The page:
"The history of the Episcopal Church is a history of American race relations. From the development of chattel slavery in colonial Anglican Virginia to the divided Confederate and U.S. Episcopal Churches in the Civil War to the church's deep struggles over desegregation, this church has had to deal with the realities of race and racism. Remembering this tangled and difficult past is a necessary prelude towards realizing God's dream of justice and reconciliation within our church and for our nation."
- The Rev. Daniel Joslyn-Siemiatkoski, PhD, Duncalf-Villavaso Professor of Church History and Dean of Community Life
The One Human Race Initiative leads workshops appropriate for congregations in the Austin area to create a safe space for exploring racism and white supremacy.
On Saturday, August 10, 2019, members of the Seminary of the Southwest community participated in the annual Jonathan Daniels Pilgrimage. Seminary of the Southwest faculty, students, and alumni are picture here gathered on the steps of the Lowndes County Courthouse in Hayneville, Alabama.
Photo Credit: The Rev. Daniel Joslyn-Siemiatkoski, PhD, Duncalf-Villavaso Professor of Church History
Resources for Racial Reconciliation and Justice from The Episcopal Church
"Members of the Presiding Bishop’s staff have curated this list of resources for racial justice and reconciliation. This is by no means exhaustive; however, we are aware that many leaders are hoping to deepen their learning, and these resources should help you to move in the right direction."
Resolution C019 in 2015 called the Episcopal Church to face our sin of racism and work within our congregations to promote racial reconciliation. The Episcopal Church has provided numerous resources for this journey which can be found at the link below.
"The Episcopal Church, through its Executive Council’s Anti-Racism Committee, has called for dioceses and congregations to view our PBS documentary, “Traces of the Trade: A Story from the Deep North,” and to participate in facilitated conversations about the film."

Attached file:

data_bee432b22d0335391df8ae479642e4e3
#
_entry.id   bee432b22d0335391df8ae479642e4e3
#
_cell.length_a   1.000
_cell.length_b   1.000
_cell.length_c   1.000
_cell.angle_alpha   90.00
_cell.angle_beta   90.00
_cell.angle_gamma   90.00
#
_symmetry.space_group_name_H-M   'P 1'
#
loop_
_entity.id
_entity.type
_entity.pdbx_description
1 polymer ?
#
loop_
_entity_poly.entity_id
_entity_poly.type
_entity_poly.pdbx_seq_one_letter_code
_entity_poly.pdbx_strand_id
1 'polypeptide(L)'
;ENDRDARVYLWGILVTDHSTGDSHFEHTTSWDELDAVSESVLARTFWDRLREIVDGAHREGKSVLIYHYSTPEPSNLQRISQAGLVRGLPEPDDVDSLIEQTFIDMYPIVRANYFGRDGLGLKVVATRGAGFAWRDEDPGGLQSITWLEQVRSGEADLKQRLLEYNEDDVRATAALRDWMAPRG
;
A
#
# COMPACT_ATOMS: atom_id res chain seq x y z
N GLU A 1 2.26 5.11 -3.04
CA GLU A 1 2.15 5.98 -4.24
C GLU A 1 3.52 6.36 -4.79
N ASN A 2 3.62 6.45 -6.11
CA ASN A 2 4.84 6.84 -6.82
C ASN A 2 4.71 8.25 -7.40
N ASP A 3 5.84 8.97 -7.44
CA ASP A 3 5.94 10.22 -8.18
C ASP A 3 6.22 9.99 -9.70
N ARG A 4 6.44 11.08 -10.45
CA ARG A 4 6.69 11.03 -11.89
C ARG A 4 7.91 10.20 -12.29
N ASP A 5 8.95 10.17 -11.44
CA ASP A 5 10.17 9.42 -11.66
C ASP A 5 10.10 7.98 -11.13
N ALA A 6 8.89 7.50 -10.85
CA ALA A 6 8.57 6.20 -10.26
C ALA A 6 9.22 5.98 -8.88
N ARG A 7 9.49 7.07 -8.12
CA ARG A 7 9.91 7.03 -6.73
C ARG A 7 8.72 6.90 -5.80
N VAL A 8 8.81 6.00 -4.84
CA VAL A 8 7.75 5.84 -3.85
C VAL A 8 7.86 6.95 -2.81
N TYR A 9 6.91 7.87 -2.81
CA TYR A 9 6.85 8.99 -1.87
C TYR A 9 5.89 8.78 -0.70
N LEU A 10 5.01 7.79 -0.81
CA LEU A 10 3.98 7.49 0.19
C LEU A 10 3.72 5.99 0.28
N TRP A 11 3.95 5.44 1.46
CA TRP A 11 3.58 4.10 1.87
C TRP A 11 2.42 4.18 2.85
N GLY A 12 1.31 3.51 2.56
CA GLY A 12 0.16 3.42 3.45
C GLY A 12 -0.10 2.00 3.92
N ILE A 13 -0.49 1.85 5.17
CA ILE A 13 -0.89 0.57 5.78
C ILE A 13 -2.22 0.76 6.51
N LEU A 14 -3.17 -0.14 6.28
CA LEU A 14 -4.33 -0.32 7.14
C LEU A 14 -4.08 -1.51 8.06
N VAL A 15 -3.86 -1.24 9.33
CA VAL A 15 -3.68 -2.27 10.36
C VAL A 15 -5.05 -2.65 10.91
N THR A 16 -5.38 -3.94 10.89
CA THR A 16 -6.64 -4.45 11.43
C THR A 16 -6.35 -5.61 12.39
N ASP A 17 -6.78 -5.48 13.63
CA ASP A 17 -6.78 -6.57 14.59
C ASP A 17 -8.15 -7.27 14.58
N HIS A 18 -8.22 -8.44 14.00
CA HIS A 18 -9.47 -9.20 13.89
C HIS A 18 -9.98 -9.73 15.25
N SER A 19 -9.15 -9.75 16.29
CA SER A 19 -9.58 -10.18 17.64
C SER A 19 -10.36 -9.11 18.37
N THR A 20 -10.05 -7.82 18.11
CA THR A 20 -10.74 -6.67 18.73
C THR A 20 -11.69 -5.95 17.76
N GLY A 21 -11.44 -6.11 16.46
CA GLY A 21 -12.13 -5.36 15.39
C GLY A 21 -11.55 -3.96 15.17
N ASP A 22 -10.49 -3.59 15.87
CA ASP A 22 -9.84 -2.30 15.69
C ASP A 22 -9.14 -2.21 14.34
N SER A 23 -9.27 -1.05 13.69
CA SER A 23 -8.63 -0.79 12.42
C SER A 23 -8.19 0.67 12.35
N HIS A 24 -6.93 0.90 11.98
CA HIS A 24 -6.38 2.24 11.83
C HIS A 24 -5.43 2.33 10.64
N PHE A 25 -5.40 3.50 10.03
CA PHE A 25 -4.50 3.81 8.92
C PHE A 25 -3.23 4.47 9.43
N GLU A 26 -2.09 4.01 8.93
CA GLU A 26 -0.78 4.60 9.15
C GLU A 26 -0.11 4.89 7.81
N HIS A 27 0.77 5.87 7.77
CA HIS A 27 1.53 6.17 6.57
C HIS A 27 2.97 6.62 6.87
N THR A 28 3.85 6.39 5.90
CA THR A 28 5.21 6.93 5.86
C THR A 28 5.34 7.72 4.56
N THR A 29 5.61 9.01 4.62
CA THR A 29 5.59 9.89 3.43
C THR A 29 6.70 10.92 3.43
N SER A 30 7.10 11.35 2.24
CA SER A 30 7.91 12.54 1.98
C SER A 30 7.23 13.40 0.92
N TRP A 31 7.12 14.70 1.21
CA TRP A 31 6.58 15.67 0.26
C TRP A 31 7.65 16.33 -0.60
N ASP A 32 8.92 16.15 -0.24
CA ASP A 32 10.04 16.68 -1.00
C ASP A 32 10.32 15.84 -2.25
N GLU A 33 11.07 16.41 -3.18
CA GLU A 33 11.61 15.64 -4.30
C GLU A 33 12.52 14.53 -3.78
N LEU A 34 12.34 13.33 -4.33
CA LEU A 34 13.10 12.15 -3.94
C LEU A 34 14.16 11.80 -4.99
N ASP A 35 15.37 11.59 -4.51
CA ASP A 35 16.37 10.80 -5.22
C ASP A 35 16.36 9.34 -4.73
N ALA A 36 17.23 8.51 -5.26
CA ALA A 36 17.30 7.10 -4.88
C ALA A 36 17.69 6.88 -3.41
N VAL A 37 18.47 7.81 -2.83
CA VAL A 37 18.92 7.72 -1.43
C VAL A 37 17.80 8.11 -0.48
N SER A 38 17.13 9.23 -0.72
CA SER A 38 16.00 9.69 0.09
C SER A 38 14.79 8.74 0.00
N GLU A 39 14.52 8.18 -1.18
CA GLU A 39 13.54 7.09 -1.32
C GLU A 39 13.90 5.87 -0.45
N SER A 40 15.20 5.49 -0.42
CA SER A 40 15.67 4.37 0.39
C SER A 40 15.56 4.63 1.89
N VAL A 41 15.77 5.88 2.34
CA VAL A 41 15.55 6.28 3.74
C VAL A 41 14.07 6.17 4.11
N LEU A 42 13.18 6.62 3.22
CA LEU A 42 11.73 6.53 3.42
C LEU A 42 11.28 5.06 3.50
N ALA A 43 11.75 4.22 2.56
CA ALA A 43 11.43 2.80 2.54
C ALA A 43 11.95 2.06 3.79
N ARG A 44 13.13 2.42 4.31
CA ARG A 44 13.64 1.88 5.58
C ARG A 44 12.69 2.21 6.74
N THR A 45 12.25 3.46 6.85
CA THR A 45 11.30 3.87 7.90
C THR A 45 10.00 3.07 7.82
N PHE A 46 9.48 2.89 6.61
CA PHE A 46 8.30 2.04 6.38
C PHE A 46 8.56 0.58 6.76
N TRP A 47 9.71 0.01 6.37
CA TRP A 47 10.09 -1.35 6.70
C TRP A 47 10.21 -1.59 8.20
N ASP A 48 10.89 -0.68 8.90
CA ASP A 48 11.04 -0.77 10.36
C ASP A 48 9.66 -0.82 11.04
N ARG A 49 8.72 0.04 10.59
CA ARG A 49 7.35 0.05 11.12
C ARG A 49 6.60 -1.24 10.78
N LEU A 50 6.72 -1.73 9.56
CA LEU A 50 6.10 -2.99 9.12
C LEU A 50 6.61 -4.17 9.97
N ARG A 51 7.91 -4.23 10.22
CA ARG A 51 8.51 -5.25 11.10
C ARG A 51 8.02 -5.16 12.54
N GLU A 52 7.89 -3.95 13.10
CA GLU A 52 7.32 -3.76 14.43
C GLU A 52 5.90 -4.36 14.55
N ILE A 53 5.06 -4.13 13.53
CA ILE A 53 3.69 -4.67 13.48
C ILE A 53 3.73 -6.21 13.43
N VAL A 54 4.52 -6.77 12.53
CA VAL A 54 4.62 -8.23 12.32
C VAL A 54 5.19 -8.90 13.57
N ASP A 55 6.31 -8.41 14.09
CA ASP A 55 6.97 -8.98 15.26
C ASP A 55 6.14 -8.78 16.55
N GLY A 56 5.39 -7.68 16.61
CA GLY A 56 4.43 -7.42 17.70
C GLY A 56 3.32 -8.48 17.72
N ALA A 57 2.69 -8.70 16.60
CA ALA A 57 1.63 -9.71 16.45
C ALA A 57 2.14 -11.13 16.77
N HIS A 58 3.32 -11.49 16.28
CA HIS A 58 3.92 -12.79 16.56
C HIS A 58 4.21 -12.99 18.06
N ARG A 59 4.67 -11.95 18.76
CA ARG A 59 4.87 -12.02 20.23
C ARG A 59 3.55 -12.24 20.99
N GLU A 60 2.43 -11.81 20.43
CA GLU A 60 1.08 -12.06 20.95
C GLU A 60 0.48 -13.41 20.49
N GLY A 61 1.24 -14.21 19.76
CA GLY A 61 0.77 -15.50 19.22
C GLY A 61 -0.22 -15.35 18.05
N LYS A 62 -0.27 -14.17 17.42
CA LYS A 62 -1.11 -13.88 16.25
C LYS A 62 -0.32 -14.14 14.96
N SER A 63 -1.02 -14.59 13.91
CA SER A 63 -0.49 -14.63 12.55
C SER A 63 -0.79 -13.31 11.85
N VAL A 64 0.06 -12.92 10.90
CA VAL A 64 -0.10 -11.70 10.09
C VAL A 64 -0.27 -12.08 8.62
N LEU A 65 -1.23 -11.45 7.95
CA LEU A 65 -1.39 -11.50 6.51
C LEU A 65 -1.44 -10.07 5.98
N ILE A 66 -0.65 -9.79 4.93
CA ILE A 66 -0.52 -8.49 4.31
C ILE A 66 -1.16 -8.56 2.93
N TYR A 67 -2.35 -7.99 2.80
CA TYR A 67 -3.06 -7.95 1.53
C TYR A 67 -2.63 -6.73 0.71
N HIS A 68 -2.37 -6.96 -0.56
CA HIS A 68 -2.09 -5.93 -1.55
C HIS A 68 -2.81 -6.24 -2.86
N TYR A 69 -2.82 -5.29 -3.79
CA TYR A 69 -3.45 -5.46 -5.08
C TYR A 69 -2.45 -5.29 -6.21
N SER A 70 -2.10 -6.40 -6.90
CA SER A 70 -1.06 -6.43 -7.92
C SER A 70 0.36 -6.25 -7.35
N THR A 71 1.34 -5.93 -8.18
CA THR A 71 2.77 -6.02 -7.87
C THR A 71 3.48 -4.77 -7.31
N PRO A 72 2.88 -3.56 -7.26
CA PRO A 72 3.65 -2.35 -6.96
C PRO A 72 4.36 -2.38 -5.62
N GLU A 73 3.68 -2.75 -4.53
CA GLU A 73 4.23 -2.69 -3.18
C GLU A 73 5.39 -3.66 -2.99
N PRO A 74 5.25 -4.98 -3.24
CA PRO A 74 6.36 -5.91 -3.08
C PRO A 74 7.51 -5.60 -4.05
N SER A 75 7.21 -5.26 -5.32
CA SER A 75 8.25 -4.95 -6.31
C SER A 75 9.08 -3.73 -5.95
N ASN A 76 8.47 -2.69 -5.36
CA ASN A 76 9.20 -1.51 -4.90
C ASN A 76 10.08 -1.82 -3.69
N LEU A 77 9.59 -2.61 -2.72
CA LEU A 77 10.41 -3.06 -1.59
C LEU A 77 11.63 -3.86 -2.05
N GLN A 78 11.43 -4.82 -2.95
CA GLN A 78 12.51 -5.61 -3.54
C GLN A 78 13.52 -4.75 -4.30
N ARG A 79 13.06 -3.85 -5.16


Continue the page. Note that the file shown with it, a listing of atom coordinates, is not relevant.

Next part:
"At General Convention this summer, our church made the strongest commitment in a generation to racial justice and reconciliation... Today, we write to welcome sisters and brothers in both Houses and ultimately all Episcopalians to join us in this ministry. The pain of racial injustice and division has wracked our church and the many communities where we both proclaim and embody the gospel of Jesus Christ. Our collective prayer and action can begin to heal what is broken and nurture the Beloved Community that is God’s dream for all."
Resolution B004: "Dismantling Racism and Racial Healing, Justice, and Reconciliation
"Resolved, the House of Deputies concurring, That this 79th General Convention affirms that we condemn racism in all its forms, institutional, systemic, and personal, and we encourage all task forces, commissions, committees, parishes, centers and individuals in The Episcopal Church involved in the work of dismantling racism and seeking to foster racial healing, justice, and reconciliation to expand the language used to designate or describe that work..."
Full text: Resolution B004
Verna Dozier was a lay theologian and educator in the Episcopal Church. Having famously stated that she did not want to be demoted to bishop from lay minister, she was an advocate for the authority and ministry of the laity. Verna helped shape the role of the laity and biblical education in the Episcopal Church.